SHARE

It’s not hard to think that there is a concerted push for more QLINE routes, especially in Greater Downtown.

It’s important to watch because when they focus, what major funders want they often get in this town and money starts to appear.

The latest hint of a new QLINE route would be from downtown to the old Michigan Central Train Station, as Matthew Maroun (the son of Billionaire Matty Maroun) hinted in a long interview interview with Crain’s as part of their coverage for their Homecoming event being held in said train station.

The basic idea is use the station for what it was built for – a train station – to connect Detroit to Metro Airport. Then the historic depot would be connected to downtown via streetcar.

Here are a couple more dots to connect over time.

Matt Cullen, who wears a variety of hats including working for Rock Ventures and the Detroit Riverfront Conservancy, in an interview with me up at Mackinac Policy Conference talked about expanding routes down Jefferson and Gratiot.

I think that it was always intended to be part of a broader framework. We think that there’s a lot of opportunities to expand the streetcar kind of piece, like in the Core downtown, it could be up Gratiot, it could be along Jefferson, could do some things like that. The streetcar as far as the small connector kind of thing, we think should continue to expand. Then directly to your question, the streetcar/light rail should absolutely be extended along Woodward into the suburbs over time. Ideally, up to 59. That was the initial plan, right? So that’s what we need. This is a small first step, but it’s an important one.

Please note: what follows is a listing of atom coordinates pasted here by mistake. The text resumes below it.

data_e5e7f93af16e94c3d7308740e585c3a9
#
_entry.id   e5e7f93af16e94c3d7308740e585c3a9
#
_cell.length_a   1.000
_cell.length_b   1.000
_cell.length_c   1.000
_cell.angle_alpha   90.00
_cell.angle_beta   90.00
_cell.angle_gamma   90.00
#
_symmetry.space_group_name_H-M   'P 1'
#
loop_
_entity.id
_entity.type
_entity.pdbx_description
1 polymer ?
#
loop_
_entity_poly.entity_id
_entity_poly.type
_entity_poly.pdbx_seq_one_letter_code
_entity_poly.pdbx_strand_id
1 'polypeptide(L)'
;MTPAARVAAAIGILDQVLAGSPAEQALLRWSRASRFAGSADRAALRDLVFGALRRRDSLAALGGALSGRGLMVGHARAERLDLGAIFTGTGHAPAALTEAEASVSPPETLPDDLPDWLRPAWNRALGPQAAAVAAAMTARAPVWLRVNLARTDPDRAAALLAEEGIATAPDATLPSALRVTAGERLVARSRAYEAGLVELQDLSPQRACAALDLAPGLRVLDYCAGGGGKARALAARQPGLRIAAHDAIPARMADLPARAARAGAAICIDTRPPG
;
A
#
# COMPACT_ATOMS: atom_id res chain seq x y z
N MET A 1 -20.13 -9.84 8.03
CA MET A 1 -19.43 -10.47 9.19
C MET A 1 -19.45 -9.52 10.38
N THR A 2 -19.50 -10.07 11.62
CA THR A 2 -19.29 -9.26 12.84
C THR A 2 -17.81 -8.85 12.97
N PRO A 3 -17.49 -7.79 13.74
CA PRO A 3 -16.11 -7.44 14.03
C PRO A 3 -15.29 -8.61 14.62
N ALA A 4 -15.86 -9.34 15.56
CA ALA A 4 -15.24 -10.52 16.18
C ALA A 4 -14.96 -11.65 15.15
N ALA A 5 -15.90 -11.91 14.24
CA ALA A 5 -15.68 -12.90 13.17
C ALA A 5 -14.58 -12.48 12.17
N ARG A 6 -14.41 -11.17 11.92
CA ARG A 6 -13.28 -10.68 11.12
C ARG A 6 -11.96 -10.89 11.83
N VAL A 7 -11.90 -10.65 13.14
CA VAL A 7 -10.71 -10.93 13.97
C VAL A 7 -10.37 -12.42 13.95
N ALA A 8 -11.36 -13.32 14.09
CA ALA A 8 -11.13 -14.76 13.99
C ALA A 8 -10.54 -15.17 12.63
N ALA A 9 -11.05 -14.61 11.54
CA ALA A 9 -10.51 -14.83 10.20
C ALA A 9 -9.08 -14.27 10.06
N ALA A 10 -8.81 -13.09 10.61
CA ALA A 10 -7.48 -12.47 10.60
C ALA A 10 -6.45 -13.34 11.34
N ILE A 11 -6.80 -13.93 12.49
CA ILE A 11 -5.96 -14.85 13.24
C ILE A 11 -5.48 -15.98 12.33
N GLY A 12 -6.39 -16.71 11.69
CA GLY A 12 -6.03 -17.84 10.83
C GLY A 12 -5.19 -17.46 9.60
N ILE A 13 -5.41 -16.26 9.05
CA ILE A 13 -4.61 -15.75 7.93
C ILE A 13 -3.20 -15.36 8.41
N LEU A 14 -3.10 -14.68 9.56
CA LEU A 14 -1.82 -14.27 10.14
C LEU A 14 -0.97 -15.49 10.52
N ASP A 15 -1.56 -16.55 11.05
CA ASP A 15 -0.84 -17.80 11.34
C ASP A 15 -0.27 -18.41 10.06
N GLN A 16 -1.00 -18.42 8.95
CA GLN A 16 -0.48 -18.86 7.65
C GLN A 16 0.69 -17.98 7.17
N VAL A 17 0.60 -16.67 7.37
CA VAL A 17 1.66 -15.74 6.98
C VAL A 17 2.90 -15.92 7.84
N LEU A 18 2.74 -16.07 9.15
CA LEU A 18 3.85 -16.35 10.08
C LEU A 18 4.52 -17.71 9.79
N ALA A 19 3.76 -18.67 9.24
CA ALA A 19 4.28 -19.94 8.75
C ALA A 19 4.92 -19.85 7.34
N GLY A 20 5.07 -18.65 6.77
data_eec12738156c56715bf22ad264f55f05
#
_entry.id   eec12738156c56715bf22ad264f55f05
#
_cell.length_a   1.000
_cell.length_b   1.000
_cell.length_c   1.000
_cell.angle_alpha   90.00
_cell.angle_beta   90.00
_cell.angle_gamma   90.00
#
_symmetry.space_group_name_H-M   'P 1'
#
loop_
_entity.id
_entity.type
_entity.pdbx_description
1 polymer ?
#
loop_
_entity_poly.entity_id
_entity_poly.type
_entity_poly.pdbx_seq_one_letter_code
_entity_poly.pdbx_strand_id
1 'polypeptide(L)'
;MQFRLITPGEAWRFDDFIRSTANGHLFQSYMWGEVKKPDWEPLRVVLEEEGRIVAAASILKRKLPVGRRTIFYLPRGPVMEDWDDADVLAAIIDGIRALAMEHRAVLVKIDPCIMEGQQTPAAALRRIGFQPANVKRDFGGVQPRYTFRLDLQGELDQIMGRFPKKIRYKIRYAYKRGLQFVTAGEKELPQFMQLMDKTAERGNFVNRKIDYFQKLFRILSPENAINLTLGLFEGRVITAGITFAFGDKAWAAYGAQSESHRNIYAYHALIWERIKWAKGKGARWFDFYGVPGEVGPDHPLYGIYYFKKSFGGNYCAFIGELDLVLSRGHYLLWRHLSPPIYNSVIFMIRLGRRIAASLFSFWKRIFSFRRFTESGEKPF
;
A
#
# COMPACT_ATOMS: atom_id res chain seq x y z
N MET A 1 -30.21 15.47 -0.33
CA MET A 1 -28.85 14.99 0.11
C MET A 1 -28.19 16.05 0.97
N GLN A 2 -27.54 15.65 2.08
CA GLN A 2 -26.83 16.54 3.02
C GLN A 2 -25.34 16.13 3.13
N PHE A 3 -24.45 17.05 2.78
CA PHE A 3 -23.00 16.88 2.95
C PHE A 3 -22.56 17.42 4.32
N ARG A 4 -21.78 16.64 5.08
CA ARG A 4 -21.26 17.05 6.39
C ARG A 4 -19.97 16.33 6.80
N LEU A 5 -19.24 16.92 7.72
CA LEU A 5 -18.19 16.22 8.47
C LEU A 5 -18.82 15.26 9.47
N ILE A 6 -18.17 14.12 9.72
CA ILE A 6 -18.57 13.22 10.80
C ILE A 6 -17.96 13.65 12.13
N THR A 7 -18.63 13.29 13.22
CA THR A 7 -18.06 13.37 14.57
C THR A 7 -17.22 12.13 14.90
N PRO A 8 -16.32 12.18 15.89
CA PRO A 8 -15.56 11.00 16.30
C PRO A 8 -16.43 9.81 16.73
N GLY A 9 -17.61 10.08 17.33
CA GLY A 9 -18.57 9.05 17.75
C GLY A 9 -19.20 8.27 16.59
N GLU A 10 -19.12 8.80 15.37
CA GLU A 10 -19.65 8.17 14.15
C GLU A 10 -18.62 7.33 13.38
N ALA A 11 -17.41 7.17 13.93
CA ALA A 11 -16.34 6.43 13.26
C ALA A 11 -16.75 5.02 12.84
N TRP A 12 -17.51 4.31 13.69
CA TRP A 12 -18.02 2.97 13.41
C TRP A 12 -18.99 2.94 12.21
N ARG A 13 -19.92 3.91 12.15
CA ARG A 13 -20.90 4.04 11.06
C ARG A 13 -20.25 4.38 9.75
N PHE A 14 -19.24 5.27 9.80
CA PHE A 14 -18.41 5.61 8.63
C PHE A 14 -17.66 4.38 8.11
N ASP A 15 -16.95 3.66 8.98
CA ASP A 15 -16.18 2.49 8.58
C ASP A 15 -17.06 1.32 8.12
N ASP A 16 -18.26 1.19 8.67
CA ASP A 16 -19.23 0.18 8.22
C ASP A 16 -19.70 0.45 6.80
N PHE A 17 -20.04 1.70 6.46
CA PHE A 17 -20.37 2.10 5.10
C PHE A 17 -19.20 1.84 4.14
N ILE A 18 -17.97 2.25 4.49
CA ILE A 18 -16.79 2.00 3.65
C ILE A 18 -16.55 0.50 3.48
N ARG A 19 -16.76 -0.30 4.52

Not to mention, the Freep has seen preliminary plans for a Jefferson streetcar.

This is a consistent rumble: There’s always chatter to filter signal from noise in this town, but it seems like the leadership class has made the bet that this streetcar is going to be the one that’s expanded, and from conversations, it’s mostly in the greater downtown area.

Anti-bus bias: The Detroit region has a heavy cultural anti-bus bias, and an extensive bus program that’s paid for outside of government dollars most likely won’t pass political muster, regardless of the viability on paper.

After all, part of the reasoning for putting private dollars in is the belief streetcars spur more real estate development and kick up real estate values. A physical track, to a developer, feels more real.

Add to that from an Regional Transit Authority perspective (who knows if that’s going to be a thing on the ballot in 2018), a bus – even bus rapid transit — is still a bus in the minds of most here, especially in the suburbs, despite there being significant differences between a rapid bus and what we see on our streets today.